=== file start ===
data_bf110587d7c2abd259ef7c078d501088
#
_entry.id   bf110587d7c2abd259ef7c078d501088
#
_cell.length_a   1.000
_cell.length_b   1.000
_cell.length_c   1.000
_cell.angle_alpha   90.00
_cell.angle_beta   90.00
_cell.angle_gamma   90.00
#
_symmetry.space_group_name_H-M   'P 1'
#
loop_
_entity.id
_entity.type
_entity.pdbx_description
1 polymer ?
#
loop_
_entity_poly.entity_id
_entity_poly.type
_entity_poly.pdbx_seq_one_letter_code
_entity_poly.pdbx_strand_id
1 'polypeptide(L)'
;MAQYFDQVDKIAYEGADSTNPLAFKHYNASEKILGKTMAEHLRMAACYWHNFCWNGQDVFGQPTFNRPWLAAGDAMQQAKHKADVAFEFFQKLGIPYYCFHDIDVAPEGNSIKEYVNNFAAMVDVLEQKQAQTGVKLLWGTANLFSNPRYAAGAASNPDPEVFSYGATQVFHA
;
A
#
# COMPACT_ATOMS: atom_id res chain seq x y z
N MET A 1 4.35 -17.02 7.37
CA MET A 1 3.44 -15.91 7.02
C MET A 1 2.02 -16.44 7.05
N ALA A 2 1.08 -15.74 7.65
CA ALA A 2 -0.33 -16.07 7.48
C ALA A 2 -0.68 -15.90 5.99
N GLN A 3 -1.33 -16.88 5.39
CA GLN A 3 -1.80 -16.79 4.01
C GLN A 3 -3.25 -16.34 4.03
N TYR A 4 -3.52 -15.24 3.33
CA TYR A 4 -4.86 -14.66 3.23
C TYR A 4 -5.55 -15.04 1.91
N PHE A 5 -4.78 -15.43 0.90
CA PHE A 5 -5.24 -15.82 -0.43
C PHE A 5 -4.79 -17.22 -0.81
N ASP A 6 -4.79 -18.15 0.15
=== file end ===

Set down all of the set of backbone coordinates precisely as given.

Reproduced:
data_bf110587d7c2abd259ef7c078d501088
#
_entry.id   bf110587d7c2abd259ef7c078d501088
#
_cell.length_a   1.000
_cell.length_b   1.000
_cell.length_c   1.000
_cell.angle_alpha   90.00
_cell.angle_beta   90.00
_cell.angle_gamma   90.00
#
_symmetry.space_group_name_H-M   'P 1'
#
loop_
_entity.id
_entity.type
_entity.pdbx_description
1 polymer ?
#
loop_
_entity_poly.entity_id
_entity_poly.type
_entity_poly.pdbx_seq_one_letter_code
_entity_poly.pdbx_strand_id
1 'polypeptide(L)'
;MAQYFDQVDKIAYEGADSTNPLAFKHYNASEKILGKTMAEHLRMAACYWHNFCWNGQDVFGQPTFNRPWLAAGDAMQQAKHKADVAFEFFQKLGIPYYCFHDIDVAPEGNSIKEYVNNFAAMVDVLEQKQAQTGVKLLWGTANLFSNPRYAAGAASNPDPEVFSYGATQVFHA
;
A
#
# COMPACT_ATOMS: atom_id res chain seq x y z
N MET A 1 4.35 -17.02 7.37
CA MET A 1 3.44 -15.91 7.02
C MET A 1 2.02 -16.44 7.05
N ALA A 2 1.08 -15.74 7.65
CA ALA A 2 -0.33 -16.07 7.48
C ALA A 2 -0.68 -15.90 5.99
N GLN A 3 -1.33 -16.88 5.39
CA GLN A 3 -1.80 -16.79 4.01
C GLN A 3 -3.25 -16.34 4.03
N TYR A 4 -3.52 -15.24 3.33
CA TYR A 4 -4.86 -14.66 3.23
C TYR A 4 -5.55 -15.04 1.91
N PHE A 5 -4.78 -15.43 0.90
CA PHE A 5 -5.24 -15.82 -0.43
C PHE A 5 -4.79 -17.22 -0.81
N ASP A 6 -4.79 -18.15 0.15